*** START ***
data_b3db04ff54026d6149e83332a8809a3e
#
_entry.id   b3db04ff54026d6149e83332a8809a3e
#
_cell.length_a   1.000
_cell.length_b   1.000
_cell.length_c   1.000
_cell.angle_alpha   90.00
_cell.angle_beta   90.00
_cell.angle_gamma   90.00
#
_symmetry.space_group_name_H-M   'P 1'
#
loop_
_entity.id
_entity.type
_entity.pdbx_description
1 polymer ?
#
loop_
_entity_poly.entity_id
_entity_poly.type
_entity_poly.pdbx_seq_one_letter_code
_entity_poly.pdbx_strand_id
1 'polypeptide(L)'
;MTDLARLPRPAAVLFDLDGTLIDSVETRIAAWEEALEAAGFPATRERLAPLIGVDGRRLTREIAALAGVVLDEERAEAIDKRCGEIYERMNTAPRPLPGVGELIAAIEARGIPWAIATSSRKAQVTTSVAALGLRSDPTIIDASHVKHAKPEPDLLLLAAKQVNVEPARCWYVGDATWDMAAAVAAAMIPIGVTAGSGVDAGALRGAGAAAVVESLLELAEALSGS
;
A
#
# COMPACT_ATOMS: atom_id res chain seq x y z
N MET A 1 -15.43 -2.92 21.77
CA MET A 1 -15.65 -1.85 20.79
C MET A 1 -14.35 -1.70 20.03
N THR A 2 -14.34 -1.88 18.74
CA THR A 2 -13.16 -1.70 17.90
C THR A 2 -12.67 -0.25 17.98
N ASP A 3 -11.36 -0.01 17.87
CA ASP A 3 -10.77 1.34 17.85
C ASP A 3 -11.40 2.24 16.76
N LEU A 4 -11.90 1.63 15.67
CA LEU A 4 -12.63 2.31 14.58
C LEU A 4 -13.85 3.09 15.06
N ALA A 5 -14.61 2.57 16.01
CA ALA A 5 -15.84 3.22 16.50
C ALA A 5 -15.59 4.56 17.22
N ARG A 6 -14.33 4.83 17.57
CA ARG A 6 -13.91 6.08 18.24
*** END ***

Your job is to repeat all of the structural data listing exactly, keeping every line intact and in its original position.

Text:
data_b3db04ff54026d6149e83332a8809a3e
#
_entry.id   b3db04ff54026d6149e83332a8809a3e
#
_cell.length_a   1.000
_cell.length_b   1.000
_cell.length_c   1.000
_cell.angle_alpha   90.00
_cell.angle_beta   90.00
_cell.angle_gamma   90.00
#
_symmetry.space_group_name_H-M   'P 1'
#
loop_
_entity.id
_entity.type
_entity.pdbx_description
1 polymer ?
#
loop_
_entity_poly.entity_id
_entity_poly.type
_entity_poly.pdbx_seq_one_letter_code
_entity_poly.pdbx_strand_id
1 'polypeptide(L)'
;MTDLARLPRPAAVLFDLDGTLIDSVETRIAAWEEALEAAGFPATRERLAPLIGVDGRRLTREIAALAGVVLDEERAEAIDKRCGEIYERMNTAPRPLPGVGELIAAIEARGIPWAIATSSRKAQVTTSVAALGLRSDPTIIDASHVKHAKPEPDLLLLAAKQVNVEPARCWYVGDATWDMAAAVAAAMIPIGVTAGSGVDAGALRGAGAAAVVESLLELAEALSGS
;
A
#
# COMPACT_ATOMS: atom_id res chain seq x y z
N MET A 1 -15.43 -2.92 21.77
CA MET A 1 -15.65 -1.85 20.79
C MET A 1 -14.35 -1.70 20.03
N THR A 2 -14.34 -1.88 18.74
CA THR A 2 -13.16 -1.70 17.90
C THR A 2 -12.67 -0.25 17.98
N ASP A 3 -11.36 -0.01 17.87
CA ASP A 3 -10.77 1.34 17.85
C ASP A 3 -11.40 2.24 16.76
N LEU A 4 -11.90 1.63 15.67
CA LEU A 4 -12.63 2.31 14.58
C LEU A 4 -13.85 3.09 15.06
N ALA A 5 -14.61 2.57 16.01
CA ALA A 5 -15.84 3.22 16.50
C ALA A 5 -15.59 4.56 17.22
N ARG A 6 -14.33 4.83 17.57
CA ARG A 6 -13.91 6.08 18.24